The orphan-well problem in New York is not as expansive as in Pennsylvania, but the state estimates it has about 34,000 orphaned wells and is eligible for up to $70 million for remediation.

Like many jobs, this one involved building a temporary road to the derelict well and bringing in a 65-foot tall derrick—on a rig that can weigh 75,000 pounds or more—into environmentally sensitive areas. The rig is designed to re-drill a well, or maintain and replace the casing of an existing well bore to prevent water pollution.

There was no record for this well, which had been plunged more than a quarter-mile into the ground, possibly in the 1930s, Plants said, standing below the rig and a portable oil tank as the smell of crude rolled across the site. After cleaning the well, the crew planned to cement it across all the spots where oil and gas might escape. The whole job was expected to take two weeks—about twice as long as usual.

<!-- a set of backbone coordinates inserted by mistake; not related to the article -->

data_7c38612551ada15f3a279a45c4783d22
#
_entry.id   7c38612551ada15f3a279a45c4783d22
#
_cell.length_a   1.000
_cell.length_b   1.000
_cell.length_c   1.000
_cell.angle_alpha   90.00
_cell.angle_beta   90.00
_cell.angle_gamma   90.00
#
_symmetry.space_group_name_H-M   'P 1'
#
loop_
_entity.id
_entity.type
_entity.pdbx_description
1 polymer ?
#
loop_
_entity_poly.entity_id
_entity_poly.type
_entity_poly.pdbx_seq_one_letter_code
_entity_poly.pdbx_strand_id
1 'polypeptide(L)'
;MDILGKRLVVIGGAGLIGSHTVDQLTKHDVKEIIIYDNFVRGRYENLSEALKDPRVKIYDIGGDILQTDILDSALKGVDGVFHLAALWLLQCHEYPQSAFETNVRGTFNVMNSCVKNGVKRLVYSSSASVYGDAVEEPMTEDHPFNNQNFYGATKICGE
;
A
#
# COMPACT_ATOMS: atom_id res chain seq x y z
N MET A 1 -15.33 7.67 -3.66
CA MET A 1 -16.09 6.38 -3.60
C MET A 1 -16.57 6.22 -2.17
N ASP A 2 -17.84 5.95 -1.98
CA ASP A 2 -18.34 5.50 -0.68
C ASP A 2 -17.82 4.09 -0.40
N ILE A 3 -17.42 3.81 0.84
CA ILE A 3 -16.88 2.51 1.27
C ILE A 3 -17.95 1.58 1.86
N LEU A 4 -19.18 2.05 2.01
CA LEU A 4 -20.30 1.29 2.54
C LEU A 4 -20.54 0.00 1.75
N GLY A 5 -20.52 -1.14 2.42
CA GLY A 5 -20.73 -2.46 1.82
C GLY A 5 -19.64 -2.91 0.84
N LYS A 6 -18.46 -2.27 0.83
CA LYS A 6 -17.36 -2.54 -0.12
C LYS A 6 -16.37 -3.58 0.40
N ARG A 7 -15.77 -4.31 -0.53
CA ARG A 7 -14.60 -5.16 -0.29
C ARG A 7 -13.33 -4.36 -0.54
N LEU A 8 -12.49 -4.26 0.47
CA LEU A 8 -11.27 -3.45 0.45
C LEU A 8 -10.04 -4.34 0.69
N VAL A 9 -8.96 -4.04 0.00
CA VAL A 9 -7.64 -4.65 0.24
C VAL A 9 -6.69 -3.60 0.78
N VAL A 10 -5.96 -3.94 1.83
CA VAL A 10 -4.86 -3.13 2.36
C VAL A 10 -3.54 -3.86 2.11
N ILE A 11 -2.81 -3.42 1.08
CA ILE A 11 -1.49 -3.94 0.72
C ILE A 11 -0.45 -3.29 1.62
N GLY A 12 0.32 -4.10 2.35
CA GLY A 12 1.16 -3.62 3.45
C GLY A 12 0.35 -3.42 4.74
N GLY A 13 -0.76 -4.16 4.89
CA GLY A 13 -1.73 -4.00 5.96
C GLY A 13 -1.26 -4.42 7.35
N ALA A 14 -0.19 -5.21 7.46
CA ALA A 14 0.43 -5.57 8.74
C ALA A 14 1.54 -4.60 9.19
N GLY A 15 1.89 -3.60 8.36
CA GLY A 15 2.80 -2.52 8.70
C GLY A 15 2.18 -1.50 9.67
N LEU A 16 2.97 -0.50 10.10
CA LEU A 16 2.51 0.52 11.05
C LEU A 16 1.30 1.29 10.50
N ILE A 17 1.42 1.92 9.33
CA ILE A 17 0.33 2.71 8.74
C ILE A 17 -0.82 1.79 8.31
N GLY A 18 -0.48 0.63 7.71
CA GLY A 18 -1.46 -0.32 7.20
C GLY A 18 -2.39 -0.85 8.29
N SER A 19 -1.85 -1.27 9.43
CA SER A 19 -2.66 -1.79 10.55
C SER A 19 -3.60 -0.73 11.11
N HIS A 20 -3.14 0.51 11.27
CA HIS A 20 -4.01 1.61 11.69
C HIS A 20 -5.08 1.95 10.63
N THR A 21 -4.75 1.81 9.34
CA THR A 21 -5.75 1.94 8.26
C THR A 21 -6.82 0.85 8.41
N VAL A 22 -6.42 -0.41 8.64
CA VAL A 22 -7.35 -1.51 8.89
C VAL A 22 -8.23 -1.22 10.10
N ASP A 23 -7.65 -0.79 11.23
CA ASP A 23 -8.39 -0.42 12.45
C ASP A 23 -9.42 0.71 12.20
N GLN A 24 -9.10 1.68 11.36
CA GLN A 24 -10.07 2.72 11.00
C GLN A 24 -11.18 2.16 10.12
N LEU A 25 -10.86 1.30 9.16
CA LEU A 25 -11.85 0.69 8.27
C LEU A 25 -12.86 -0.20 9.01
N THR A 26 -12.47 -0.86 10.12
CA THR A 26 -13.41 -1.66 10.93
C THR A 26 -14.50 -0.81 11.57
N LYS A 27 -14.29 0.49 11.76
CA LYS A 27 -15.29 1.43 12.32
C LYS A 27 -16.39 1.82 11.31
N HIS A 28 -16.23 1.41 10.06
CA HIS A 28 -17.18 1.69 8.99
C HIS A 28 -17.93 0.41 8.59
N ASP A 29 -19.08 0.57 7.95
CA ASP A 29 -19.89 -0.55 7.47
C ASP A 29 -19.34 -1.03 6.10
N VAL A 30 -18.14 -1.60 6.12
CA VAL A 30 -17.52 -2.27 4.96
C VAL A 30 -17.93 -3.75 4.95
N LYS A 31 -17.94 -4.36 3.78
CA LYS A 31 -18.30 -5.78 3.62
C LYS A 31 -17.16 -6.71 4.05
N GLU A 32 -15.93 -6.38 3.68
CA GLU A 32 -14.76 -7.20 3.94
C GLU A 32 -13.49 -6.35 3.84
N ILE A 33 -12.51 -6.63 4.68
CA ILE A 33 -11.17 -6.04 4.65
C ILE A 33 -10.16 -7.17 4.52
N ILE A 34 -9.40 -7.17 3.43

Plants’ son Luke, the company’s chief operating officer, said he expects plenty of growing pains ahead as demand grows for well-pluggers. Already, at least 158 companies are eligible to bid on infrastructure law-funded plugging contracts in Pennsylvania, state officials say, and 133 companies are registered to bid in New York.

“At least 50% of the work is getting this kind of equipment to where the wells are,” and completing the environmental restoration at the end of the job, Luke Plants said. “We’re often required to fish out a fencepost and other trash that is sometimes hundreds of feet below the surface.”

Because only a few wells have been plugged each year, there isn’t much of an “industry ecosystem” built up, and contractors might not be prepared for the avalanche of business coming their way, he said.

With 70 workers, Plants & Goodwin is one of the region’s biggest and busiest plugging outfits.

“I can’t grow my company fast enough to make that work,” he said. “If I’m already the largest, who else is going to be there to actually accomplish this job?”

Oil well pumpjacks in a Bradford, Pa., residential neighborhood.